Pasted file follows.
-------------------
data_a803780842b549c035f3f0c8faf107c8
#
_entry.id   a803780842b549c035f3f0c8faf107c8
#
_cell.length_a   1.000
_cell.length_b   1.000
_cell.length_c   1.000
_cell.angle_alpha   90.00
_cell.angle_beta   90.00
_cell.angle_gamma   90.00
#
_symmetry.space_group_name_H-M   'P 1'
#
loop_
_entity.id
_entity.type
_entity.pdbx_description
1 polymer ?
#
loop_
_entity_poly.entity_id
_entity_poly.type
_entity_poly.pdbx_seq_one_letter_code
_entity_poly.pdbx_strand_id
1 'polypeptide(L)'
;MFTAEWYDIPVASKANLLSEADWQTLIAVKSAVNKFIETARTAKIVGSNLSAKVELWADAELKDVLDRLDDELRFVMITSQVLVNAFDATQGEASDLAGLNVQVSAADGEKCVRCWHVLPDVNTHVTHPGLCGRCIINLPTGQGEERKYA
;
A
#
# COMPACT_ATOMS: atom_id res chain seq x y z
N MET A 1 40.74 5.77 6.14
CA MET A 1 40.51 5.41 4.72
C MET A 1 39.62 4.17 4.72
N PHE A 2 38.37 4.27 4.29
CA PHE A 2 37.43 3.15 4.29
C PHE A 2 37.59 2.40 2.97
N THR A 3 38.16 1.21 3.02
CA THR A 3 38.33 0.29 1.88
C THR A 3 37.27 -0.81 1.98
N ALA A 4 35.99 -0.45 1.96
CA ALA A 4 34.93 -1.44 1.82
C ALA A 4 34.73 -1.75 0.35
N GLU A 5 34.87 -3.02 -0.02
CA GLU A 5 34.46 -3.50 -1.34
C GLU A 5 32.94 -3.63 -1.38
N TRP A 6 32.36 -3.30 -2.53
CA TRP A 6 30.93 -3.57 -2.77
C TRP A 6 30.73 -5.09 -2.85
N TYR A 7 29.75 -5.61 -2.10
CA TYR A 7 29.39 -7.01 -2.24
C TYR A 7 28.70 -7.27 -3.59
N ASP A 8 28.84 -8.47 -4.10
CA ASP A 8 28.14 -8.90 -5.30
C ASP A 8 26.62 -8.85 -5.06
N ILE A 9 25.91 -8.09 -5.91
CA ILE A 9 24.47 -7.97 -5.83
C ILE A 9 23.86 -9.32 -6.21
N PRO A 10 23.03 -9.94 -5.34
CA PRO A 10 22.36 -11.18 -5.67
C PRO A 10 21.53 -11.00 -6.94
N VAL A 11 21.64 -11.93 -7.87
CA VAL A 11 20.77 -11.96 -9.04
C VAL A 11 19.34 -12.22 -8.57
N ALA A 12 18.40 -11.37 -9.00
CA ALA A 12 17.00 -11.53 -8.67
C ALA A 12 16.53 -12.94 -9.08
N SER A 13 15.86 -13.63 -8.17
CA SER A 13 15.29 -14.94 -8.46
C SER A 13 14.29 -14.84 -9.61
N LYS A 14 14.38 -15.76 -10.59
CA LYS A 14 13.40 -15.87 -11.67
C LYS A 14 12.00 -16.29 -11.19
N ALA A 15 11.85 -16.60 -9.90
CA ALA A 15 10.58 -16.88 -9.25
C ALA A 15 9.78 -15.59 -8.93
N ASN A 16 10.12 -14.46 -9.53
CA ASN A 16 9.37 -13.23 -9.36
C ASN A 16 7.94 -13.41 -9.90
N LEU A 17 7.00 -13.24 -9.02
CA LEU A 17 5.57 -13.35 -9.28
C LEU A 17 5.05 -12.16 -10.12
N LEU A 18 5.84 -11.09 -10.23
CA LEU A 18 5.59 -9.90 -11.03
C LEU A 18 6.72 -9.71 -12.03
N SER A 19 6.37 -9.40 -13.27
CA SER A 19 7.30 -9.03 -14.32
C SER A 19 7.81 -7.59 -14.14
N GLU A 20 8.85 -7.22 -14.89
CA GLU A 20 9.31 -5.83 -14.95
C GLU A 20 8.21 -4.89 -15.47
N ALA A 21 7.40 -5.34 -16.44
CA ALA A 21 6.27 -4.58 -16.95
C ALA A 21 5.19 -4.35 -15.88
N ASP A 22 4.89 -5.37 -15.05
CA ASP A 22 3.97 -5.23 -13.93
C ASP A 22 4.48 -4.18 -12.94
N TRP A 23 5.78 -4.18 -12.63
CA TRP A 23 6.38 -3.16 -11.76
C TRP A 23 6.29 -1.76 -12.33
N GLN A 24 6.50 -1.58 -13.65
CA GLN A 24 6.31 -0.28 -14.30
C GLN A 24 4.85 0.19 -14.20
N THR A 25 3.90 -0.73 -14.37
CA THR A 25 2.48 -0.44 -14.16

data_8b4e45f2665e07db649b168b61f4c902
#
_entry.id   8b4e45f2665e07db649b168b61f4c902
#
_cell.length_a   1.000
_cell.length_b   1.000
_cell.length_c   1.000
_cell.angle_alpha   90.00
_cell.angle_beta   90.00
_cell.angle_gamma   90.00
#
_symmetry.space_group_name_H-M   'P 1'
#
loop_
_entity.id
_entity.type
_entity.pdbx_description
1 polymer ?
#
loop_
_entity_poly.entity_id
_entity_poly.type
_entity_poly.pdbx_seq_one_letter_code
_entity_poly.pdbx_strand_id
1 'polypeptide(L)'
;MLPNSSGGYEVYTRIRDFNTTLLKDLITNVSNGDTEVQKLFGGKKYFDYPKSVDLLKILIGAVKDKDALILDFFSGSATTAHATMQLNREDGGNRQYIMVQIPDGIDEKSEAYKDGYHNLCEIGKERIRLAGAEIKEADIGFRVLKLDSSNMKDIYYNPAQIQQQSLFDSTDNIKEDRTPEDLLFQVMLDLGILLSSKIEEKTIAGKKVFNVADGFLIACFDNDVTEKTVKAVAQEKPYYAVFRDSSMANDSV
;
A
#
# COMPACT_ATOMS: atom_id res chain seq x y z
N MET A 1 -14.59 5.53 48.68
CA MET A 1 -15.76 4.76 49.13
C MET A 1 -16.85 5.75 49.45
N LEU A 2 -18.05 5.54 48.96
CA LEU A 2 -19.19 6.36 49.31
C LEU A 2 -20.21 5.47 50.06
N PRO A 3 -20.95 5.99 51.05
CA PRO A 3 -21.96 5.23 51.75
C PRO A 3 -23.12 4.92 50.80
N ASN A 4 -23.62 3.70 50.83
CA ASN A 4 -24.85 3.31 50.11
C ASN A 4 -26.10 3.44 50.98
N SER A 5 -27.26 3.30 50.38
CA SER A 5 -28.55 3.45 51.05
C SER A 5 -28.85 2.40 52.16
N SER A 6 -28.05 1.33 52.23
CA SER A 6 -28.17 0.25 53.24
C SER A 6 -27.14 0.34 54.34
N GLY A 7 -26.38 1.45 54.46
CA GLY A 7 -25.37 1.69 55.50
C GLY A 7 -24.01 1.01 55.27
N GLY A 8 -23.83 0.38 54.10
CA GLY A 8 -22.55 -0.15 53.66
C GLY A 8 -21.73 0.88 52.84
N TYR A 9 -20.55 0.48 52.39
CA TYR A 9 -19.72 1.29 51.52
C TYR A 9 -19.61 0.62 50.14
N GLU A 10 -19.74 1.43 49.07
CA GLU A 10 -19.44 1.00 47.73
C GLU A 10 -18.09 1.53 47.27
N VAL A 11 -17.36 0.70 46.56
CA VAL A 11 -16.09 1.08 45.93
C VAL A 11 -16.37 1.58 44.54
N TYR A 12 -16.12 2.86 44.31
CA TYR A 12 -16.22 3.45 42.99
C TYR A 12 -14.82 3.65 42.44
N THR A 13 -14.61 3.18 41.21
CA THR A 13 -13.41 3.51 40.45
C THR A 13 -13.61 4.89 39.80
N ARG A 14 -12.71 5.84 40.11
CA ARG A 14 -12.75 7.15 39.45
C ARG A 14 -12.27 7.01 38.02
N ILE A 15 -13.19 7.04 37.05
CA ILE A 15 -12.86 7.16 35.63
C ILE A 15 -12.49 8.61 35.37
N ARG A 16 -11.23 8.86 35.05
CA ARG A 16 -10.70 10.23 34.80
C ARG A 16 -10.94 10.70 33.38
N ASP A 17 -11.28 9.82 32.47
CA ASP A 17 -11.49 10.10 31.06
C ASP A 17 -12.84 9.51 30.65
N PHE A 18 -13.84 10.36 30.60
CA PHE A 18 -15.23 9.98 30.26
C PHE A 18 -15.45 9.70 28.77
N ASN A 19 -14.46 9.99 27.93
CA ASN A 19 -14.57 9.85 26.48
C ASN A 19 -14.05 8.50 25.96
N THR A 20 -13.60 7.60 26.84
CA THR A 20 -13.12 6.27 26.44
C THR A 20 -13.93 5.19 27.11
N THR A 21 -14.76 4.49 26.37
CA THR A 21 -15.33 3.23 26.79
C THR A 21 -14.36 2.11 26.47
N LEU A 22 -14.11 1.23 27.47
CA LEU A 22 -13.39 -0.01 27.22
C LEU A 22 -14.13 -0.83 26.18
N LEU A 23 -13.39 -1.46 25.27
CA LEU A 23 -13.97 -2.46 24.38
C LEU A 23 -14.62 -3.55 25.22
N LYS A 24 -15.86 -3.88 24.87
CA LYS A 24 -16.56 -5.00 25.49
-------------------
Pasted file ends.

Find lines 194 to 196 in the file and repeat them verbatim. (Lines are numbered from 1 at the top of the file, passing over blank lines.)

C THR A 20 -13.93 5.19 27.11
N THR A 21 -14.76 4.49 26.37
CA THR A 21 -15.33 3.23 26.79